Reuben’s proposal was ludicrous as it was poorly thought out for how would killing Jacob’s grandsons alleviate the situation? That said, Jacob’s remarks concerning Benjamin albeit derogatory to the rest showed the depth of the brother’s forbearance and maturity. Here, despite their father’s incessant favouritism, the brothers were seen coming together in unity, each contributing their level best towards a workable solution.


God appoints calamities for seasons of self-reflection and reconciliation

When food was close to running out, instead of working together towards a common course, the brothers were staring at one another (see Genesis 42:1). They also harboured a guilty conscience refusing to come to terms with their hidden past. Such was the state of the holy family, fragmented and dysfunctional. For they were each estranged from God and from one another.

It took a famine and Joseph’s harsh treatment to heal the fractured family and cause them to reflect upon their past misdeeds. Calamity has an uncanny effect in inducing self-reflection towards repentance. It heals the fractures of distrust and dissension reconciling the family to God.

God appoints calamities for seasons of self-reflection. When we are faced with an inextricable situation, it is time for self-reflection as individuals and as a community. Calamity is a form of divine discipline that forces us to confront our darkest secrets. Until we come to realise our transgressions, and to acknowledge them in humility, there will be no reprieve. Indeed, the pain and discomfort of calamities push us towards holiness resulting in a more glorious existence. Therefore, in times of calamity, we must not resort to complaining but understand what God is telling us. However, what hinders self-reflection is pride and denial. Pride refuses to acknowledge the severity of one’s own sin while trivialising it with all kinds of excuses. On the other hand, those in denial suppose they are already perfected in Christ and hence, need no repentance.

God appoints calamities for seasons of reconciliation. Calamity forces us to depend on one another for solace and security. It is here that conflicts of interest give way to interdependency, and personal wellbeing to wellbeing of the whole. Calamity works effectively in breaking fixation on self and by uniting all towards the common good. Calamity causes people to reexamine the price of enmity and unforgiveness against the greater benefit of reconciliation. It also helps people look past their differences to appreciate the beauty and strength of diversity.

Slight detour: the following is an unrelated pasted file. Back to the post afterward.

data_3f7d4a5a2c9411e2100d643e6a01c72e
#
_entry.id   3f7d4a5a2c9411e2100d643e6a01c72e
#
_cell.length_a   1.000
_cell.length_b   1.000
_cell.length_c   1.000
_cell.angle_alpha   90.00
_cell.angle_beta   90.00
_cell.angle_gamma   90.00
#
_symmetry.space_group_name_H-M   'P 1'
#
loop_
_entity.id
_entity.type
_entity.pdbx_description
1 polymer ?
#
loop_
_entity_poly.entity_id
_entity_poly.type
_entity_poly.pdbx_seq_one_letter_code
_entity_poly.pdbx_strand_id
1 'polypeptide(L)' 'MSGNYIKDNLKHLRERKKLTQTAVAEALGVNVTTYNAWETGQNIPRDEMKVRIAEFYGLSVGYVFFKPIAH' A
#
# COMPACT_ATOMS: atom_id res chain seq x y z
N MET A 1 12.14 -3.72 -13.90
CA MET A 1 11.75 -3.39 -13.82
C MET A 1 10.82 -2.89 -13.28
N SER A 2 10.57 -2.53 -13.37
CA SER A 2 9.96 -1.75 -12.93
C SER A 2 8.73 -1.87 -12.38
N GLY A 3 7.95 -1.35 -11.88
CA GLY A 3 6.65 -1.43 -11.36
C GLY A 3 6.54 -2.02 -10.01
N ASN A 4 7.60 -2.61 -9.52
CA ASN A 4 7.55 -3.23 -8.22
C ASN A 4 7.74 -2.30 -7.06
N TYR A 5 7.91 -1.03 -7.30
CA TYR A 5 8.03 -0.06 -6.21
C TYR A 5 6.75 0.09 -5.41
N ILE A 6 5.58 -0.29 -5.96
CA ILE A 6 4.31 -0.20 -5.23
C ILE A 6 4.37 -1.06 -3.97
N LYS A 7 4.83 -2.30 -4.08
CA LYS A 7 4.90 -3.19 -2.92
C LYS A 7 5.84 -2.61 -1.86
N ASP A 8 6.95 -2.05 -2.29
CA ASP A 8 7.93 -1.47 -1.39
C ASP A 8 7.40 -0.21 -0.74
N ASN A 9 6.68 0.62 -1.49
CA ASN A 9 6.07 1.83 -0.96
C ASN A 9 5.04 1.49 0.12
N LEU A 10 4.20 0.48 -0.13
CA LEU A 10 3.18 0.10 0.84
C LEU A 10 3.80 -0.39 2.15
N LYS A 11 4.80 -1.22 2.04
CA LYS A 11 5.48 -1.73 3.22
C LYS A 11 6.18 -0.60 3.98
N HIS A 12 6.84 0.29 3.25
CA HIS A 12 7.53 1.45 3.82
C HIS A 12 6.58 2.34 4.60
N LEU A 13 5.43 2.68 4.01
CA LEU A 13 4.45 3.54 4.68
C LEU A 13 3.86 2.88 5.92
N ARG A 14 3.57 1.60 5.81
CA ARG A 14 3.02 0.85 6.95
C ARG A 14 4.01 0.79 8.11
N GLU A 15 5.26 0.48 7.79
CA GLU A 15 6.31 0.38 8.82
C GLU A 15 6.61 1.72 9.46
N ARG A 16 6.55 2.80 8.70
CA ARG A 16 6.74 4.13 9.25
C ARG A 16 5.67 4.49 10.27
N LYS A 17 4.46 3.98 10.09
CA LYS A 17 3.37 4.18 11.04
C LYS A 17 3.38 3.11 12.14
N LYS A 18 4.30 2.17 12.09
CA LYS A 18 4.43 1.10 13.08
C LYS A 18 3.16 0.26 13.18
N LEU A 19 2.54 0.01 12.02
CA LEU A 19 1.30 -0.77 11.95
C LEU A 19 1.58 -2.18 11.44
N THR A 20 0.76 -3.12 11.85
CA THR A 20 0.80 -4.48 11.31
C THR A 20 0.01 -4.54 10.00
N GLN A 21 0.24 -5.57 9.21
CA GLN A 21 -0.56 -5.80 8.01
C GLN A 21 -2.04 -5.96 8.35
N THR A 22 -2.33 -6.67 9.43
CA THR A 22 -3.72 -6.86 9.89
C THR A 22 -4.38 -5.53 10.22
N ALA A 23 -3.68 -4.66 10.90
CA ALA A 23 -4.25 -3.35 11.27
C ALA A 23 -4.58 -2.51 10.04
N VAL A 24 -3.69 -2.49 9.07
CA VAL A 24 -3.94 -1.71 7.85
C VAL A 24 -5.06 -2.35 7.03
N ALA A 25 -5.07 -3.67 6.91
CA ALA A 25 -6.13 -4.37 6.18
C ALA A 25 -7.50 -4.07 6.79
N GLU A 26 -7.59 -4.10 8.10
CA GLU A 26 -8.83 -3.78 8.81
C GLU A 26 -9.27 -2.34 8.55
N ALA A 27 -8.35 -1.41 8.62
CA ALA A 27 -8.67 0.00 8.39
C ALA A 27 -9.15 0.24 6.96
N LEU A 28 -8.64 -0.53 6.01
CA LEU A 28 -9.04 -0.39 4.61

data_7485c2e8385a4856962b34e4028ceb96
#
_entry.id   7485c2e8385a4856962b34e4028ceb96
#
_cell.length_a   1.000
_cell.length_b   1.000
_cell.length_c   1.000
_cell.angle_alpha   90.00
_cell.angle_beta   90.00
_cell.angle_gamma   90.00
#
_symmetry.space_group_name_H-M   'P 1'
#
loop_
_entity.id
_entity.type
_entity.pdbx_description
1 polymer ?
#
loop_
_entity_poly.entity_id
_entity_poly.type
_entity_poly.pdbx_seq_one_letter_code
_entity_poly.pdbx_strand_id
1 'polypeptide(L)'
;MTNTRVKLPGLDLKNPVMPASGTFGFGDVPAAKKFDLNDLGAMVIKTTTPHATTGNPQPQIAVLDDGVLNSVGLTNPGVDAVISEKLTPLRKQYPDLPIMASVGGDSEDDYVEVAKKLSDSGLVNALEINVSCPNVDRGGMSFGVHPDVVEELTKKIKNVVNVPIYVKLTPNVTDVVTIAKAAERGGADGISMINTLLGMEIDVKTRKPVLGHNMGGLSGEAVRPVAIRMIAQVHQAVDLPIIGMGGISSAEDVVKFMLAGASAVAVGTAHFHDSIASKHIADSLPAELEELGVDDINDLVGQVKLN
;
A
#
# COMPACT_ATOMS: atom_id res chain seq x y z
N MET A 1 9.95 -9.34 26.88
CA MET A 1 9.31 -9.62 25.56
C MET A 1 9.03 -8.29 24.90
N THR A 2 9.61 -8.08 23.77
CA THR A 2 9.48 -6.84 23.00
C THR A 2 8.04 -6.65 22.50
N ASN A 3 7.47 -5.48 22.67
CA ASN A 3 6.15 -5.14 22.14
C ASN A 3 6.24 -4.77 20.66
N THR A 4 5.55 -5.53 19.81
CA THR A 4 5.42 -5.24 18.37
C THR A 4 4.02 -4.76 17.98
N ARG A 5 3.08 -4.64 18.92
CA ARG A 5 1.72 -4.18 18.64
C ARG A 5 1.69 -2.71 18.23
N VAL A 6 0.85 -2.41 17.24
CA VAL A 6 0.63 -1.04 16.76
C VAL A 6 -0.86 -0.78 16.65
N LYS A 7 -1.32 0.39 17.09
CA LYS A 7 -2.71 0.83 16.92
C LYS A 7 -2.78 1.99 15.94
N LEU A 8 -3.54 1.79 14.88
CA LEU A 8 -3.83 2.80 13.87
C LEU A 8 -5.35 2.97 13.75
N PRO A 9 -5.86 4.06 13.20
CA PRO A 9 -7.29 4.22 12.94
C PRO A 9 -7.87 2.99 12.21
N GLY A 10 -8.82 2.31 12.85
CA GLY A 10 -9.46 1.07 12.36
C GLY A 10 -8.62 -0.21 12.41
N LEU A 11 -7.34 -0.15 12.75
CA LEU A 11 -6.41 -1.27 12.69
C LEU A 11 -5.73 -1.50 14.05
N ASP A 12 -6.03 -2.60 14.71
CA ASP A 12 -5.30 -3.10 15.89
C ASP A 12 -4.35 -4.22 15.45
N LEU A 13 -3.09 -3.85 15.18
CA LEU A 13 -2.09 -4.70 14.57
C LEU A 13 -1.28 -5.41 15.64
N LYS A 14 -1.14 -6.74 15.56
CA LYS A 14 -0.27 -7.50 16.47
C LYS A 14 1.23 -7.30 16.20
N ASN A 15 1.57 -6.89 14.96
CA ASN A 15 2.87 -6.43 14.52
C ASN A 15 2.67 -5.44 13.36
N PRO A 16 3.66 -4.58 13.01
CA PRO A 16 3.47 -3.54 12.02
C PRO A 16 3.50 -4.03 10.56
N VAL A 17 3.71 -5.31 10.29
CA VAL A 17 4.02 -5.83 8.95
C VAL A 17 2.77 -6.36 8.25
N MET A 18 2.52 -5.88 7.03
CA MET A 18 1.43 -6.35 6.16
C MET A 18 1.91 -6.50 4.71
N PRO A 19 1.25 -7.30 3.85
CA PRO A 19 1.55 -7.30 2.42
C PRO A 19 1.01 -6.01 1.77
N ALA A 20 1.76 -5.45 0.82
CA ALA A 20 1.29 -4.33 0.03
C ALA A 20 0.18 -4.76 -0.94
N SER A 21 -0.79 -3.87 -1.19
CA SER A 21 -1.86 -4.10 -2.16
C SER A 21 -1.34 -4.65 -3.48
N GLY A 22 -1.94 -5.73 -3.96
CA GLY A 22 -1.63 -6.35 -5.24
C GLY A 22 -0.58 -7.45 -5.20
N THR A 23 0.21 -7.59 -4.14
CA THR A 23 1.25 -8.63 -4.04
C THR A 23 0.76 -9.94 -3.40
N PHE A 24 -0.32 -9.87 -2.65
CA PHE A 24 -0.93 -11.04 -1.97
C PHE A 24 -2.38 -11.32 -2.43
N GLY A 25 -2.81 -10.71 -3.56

That said, calamity can make or break a family or community. Some out of selfish reasons may choose to leave preferring to venture out alone. To their credit, Jacob’s sons remained united throughout the ordeal. Where once they were staring at one another, they now give themselves sacrificially towards a common good. Truly, the holy family has emerged more united and sanctified from the crucible of famine and death.


Are you experiencing a kind of calamity in your family or community? Sicknesses, and financial troubles are but seasons for repentance and reconciliation. Take time to reflect on the following:

a. Have I been haughty and blind to my own weaknesses?

b. Am I open to feedback and criticisms?

c. Do I take time to reflect on myself in the light of the word and feedback from others?

c. Am I easily taken in by popular prejudices against some people?

d. Am I accustomed to deflecting blame from myself when something goes wrong?

e. Am I more inclined to seeing people’s weaknesses or strengths?

f. Am I inclined to making people feel welcomed regardless of their personality, background, age or race?

g. As love is always believing… Do I readily forgive believing that change comes from making mistakes and actively learning from them?

Dear Lord, I desire to be more open to your instructions and to the feedback of others so that I may grow. I am thankful that even in my weaknesses, I am considered a beloved son of your family. In whatever circumstances, use me to speak truth and grace, and to unite the community towards a brighter future. In Jesus’s name I pray. Amen.